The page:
In the fiery Hades of the furnace, on the altar of the anvil, in the sobering cold of the tempering water bucket, iron is pushed, pulled, pierced, pounded and formed into an infinity of shapes.

Few materials are as malleable as iron. Few materials take the great strength of arm and firmness of purpose of iron. Few have its versatility, to be transformed into necklaces, tables, spinning wheels, weathervanes, axes, locks and some things you'd be hard put to name.

All the solid wrought virtues and verities of iron are surveyed in an exhibit of 100-odd iron objects from the 18th to the 20th century on view through Oct. 24 at the Renwick Gallery, 17th Street at Pennsylvania Avenue NW.

The village blacksmith is no longer to be found under the spreading chestnut tree.A series of inventions produced machines whose brow did not sweat nor arm tire: the nail factory in the 1790s, the tool factory in 1840, the mechanical horseshoer at the time of the Civil War.

The great frivolities of decorative ironwork, ornamenting balconies, doors and fences from New Orleans to Savannah, had their final flourish in the art nouveau era of 1890 to 1910.

The great craft revival in the United States in the 1960s started with pottery, went on to glass, textiles and wood, reaching iron only in the 1970s. In 1970, Brent Kington at the Southern Illinois University at Carbondale held a blacksmithing conference that served as a catalyst to the craftsmen. Other workshops followed.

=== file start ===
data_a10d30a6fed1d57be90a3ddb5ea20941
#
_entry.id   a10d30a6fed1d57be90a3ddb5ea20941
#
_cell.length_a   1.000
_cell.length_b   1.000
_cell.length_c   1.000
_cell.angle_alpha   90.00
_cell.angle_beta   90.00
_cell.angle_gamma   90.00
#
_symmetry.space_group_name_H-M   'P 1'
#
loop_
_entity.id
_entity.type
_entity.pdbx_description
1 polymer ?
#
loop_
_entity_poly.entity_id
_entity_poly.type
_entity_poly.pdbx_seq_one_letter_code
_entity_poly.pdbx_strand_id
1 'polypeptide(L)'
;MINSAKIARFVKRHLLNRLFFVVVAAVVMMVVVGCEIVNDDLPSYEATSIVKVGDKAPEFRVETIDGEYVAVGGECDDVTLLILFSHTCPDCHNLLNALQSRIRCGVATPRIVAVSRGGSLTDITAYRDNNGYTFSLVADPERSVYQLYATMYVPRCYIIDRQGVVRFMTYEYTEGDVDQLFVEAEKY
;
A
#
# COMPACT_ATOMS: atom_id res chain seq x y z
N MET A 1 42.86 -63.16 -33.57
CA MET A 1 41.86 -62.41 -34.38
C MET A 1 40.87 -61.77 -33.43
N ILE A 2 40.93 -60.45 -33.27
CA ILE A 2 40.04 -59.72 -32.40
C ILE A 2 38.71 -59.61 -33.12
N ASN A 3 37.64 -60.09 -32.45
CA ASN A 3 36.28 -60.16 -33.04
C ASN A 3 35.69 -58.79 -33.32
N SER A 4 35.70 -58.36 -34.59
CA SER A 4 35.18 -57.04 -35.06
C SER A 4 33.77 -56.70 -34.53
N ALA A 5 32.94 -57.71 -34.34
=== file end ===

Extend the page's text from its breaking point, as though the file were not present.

In the Renwick show are magnificent new works like Albert Paley's mild steel gate (and a smaller show of his work on another floor); George Martin's chair and footstool with an iron frame and a leather sling; the handsome room divider by Joel Schwartz; and the hilarious Rube Goldberg-like popcorn popper by Bernard F. Hosey. Then there are the historical pieces such as the 1930 music stand, high art moderne by Hunt Diederich; the fireplace set made by Daniel Boone VI; and the sampling of all the wonderful tools made in all those now long-since-gone village smithies.

The show, originating at the Southern Illinois University museum and art gallery, is accompanied by a splendid catalog tracing the history of the craft.